Last year, the Export Processing Zones contributed up to Sh40 billion in exports earning to Kenya. This may not match up to tea, coffee or tourism earnings but it made up to 10 per cent of the country's total exports. The zones, which have been in existence since 1990, have grown to 47 zones with 91 operational enterprises employing up to 36,000 people.
CYRILLE NABUTOLA, CEO of the Export Processing Zones Authority has been at the helm of the parastatal since November last year. He says aggressive plans are on to push the performance.
In an interview with the Star he details on how they plan to achieve this.
The EPZ program last year contributed 10 per cent of Kenya's exports? Is this meeting the original purpose of the Act? Can the performance be improved?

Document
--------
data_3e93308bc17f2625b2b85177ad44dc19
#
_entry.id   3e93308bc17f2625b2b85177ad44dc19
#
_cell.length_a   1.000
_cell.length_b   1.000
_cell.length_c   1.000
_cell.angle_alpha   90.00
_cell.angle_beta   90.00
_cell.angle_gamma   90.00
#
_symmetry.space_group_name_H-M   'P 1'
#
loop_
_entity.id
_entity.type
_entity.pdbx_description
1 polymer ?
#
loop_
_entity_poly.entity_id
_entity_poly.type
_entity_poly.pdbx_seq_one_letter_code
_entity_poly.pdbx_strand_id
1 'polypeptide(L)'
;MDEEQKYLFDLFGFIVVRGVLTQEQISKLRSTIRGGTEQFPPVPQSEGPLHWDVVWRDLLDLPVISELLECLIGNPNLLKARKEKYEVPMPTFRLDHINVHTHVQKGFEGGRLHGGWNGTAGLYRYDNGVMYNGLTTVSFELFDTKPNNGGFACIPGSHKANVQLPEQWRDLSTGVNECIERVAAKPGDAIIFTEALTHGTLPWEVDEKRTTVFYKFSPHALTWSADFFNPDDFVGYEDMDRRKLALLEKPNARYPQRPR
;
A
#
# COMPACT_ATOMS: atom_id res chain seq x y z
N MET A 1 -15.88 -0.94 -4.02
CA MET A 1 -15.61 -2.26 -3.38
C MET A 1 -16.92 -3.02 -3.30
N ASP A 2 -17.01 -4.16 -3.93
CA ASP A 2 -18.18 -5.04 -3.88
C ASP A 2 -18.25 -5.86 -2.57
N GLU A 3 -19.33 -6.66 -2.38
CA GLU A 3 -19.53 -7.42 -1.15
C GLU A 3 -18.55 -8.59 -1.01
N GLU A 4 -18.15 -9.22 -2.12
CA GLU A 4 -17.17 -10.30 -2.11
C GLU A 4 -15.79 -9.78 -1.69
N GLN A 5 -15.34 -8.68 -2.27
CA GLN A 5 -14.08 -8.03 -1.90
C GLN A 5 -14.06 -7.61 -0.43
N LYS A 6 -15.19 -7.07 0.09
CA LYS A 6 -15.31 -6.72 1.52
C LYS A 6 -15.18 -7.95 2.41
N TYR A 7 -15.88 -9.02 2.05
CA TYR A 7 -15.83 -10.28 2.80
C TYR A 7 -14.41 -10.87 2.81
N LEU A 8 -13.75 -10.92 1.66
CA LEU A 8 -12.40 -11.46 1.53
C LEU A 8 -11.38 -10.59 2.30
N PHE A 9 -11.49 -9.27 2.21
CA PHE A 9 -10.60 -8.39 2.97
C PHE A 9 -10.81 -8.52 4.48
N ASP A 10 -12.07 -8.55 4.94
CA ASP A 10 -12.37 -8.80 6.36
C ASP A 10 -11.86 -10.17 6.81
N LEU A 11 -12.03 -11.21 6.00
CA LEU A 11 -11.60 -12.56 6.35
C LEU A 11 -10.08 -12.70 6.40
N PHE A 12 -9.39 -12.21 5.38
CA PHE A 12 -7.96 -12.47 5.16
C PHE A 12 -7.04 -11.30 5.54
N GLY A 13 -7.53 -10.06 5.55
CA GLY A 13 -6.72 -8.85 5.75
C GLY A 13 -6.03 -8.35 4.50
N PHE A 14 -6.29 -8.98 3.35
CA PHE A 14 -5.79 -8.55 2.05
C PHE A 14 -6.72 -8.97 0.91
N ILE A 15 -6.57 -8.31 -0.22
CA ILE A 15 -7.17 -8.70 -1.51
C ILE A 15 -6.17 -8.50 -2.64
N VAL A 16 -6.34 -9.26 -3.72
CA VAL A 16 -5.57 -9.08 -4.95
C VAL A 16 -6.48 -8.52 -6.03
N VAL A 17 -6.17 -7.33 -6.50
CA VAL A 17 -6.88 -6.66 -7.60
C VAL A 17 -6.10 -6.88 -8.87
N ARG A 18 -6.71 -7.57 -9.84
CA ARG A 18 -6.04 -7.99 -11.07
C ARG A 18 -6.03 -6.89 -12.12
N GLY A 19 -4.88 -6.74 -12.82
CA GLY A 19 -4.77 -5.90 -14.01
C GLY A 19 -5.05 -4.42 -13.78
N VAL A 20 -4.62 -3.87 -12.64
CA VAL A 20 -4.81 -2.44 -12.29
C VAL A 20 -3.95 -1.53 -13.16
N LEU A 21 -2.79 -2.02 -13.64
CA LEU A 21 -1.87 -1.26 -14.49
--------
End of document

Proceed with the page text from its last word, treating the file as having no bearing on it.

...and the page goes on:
Absolutely, in terms of achievements,the EPZs have done extremely well. The targeting that you do year to year have to be ambitious. I know since 1990 we have an average good employment levels of between 35 000 to 40 000, which is good. We have contributed up to 12 per cent of the total per exports, contributed to up to 2-3 per cent of the GDP of the country.
We need to decide that EPZs are a focal point of development and everybody will be driven by that. Mauritius, China, Korea, Dubai have all done that.
What are specific targets do you plan to meet in the shot term?
First, we want to Find out from all enterprises that are here what we can do for them to accelerate their employment levels, their production levels etc. Our role will be to ensure that we deliver those expectations. If that is going to give us double, triple or four times the numbers they can employ we shall be achieving something. The Cabinet Secretary himself has said we at least try and achieve 500,000 jobs in the next 24 months. I agree with the CS on that ambitious target.